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AIR FREIGHT MARKET UPDATE - JUNE 2021

An Overview of the Year So Far and What’s to Come

The Air Freight market has been more dynamic than it has ever been in recent years. Let’s take a look into the first half of this year, which absorbed some trends from 2020 – a truly exceptional year for the air freight market in so many ways. Let’s also deep-dive in the current market situation and what to expect in coming months.  

Understanding the Trends of the First Half of 2021

Amid travel restrictions and continued lockdowns due to the pandemic, the gradual improvement in demand volumes that the industry saw towards end of 2020 evolved into a much stronger recovery as we progressed into this year.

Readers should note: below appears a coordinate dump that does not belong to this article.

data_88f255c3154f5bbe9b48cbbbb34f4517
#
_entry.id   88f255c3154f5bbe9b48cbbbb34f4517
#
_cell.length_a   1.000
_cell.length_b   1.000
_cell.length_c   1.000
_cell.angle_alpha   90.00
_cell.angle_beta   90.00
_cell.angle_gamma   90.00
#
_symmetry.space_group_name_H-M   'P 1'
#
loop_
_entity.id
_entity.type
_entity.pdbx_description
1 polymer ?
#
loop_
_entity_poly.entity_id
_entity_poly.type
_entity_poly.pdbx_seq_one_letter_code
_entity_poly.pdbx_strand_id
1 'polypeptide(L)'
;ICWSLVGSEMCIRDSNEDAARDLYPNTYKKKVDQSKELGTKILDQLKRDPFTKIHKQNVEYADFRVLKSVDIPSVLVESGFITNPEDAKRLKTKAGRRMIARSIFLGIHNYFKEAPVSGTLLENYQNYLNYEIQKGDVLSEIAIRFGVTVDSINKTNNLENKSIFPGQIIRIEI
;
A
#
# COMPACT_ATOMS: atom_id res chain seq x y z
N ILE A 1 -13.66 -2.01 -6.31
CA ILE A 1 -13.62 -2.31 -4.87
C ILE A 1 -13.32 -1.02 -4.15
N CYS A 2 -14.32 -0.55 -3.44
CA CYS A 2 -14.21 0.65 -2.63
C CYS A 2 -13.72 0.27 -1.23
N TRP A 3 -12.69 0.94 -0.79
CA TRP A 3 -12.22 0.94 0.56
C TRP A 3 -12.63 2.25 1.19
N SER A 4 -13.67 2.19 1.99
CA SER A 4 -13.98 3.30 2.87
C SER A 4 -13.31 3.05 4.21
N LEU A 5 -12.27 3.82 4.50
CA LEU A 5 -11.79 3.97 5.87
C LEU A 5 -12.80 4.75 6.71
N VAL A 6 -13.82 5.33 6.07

• Global volumes in January 2021 were the same as in January last year, when International Monetary Fund (IMF) forecasted world GDP growth at 5.5%. Historically we have seen volume slowdown during the Lunar New Year because of factory closures, but this year’s Lunar New Year did not see the traditional volume slowdown as factories remained mostly open and travel restrictions were put in place by the Chinese government.

    In a YoY comparison CN outbound capacity was down -39% but despite that, we witnessed a growth in volumes for January and February combined in 2021. Even though the rates showed a slight sign of softening towards the end of January 2021, resurgent volumes and stringent capacity again pushed the rates high and much above the pre-pandemic levels.

    Initial doses of vaccines were moving primarily within domestic markets but February saw a major increase in international Covid vaccine flows as distribution took off.